Son launched lawsuit against father. Ouimet Sr. preached godly management techniques, but Ouimet Jr. begged to differ
Baked beans and Jesus just don’t mix.
So says the president of Les Aliments Ouimet-Cordon Bleu, Jean-Robert Ouimet Jr., who launched a lawsuit late last year against his own father for preaching godly management techniques.
According to court records, the $250,000 lawsuit has been put off indefinitely – if not eternally.
But not before it sparked an existential crisis within the father-and-son company, Quebec’s own Chef Boyardee since 1933.
It all started when Jean-Robert Sr., then president of the company, visited with Mother Teresa in India 20 years ago and decided he had to combine his two passions – God and canned meatballs.
(The holy sister later returned the visit, coming to one of his offices in Anjou herself.)
Ouimet Sr. began to introduce spiritual aspects to the company’s management: prayers before board meetings, meditation rooms in canning factories, even a holy letterhead, featuring a gold-foil cross with the motto “Pray to manage in God” in both official languages.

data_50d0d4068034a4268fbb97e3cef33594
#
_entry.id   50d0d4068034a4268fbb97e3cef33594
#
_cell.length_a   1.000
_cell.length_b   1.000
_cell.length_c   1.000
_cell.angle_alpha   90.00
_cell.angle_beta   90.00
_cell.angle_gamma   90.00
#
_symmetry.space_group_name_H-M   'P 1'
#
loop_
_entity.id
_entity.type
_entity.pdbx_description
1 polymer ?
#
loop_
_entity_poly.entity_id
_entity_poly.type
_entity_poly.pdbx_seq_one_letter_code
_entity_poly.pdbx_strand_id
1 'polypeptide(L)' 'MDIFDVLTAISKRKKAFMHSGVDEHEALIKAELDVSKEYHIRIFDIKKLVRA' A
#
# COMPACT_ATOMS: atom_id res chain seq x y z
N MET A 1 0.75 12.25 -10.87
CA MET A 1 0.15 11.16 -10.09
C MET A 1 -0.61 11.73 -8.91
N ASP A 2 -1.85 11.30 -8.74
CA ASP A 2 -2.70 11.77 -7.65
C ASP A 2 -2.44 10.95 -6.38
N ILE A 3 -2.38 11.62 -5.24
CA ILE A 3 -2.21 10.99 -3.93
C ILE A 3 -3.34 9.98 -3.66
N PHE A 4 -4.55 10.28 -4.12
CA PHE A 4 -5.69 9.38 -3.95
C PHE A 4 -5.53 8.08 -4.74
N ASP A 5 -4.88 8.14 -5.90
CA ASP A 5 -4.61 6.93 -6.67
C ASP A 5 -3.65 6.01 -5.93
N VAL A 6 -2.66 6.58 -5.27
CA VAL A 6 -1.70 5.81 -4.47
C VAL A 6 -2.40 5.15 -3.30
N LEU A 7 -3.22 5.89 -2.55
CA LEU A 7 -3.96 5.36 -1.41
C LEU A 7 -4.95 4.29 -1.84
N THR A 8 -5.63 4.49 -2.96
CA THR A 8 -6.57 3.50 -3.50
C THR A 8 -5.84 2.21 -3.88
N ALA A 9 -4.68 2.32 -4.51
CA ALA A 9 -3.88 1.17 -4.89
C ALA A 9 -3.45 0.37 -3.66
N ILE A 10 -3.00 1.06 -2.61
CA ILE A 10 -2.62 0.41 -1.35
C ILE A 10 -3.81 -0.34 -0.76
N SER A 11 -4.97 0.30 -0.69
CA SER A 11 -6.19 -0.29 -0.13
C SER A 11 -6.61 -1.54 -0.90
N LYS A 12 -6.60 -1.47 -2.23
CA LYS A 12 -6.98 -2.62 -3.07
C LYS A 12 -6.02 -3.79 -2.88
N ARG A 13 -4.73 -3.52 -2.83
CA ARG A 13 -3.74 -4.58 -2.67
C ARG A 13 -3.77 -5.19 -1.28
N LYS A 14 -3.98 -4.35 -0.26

In an interview with Canadian Business in 1999, Ouimet Sr. said these tools were nondenominational – but they did require faith.
“Directors and executives must start placing greater emphasis on human well-being and dignity,” he said. “And that’s not possible unless they call upon the help of some superior being.”
Ouimet Sr., 69, quit the company in April last year and sold his shares to his son. But he didn’t quit preaching the gospel to business groups, conferences and the media, the lawsuit says.
Filed in Quebec Superior Court on Oct. 30, the suit asks the court to order Ouimet Sr. to stop making any statements or speeches associating himself directly or indirectly with the company – and to stop associating the company with any principles of the Catholic faith.
It also asks the court to condemn the defendant to pay the plaintiffs $250,000 in damages.
In a statement released yesterday, Ouimet Jr. softened his wrath.
“There is no religious conflict at Aliments Ouimet-Cordon Bleu, because the nature of our business is to make quality food products based on authentic Quebec recipes, not to promote one religion or another.”
Ouimet Jr. says he and his father reached an out-of-court settlement just before Christmas, the contents of which are confidential.
But he also defended his actions. “As a businessman and the head of a company, I have to defend the interests of my company,” Ouimet Jr. said. “I consider religion to be a personal choice that has no place in the management of a commercial enterprise.”